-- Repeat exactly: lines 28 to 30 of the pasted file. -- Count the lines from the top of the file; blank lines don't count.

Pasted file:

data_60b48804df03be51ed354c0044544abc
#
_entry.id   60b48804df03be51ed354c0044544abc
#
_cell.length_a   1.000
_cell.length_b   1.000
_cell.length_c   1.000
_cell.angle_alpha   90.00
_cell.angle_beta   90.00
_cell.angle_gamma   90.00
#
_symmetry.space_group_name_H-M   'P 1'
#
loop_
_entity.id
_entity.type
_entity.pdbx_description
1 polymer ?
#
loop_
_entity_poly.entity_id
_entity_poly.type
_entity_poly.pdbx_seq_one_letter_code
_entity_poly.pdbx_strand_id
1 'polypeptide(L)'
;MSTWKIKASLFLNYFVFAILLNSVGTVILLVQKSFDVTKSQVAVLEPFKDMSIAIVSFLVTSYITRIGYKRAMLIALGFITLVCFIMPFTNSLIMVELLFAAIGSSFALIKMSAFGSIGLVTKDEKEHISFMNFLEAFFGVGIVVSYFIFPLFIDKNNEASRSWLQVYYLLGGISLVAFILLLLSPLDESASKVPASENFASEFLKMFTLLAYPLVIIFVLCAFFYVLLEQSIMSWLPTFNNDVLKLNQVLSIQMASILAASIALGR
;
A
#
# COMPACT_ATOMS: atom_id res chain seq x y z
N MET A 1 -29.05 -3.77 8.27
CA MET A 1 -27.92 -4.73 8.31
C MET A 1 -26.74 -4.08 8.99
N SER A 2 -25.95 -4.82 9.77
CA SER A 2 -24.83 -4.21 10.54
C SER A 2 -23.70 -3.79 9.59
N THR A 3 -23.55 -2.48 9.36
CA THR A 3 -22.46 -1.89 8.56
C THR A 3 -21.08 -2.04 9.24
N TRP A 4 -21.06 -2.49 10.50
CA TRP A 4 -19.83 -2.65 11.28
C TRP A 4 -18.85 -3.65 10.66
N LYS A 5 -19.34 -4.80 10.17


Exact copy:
A
#
# COMPACT_ATOMS: atom_id res chain seq x y z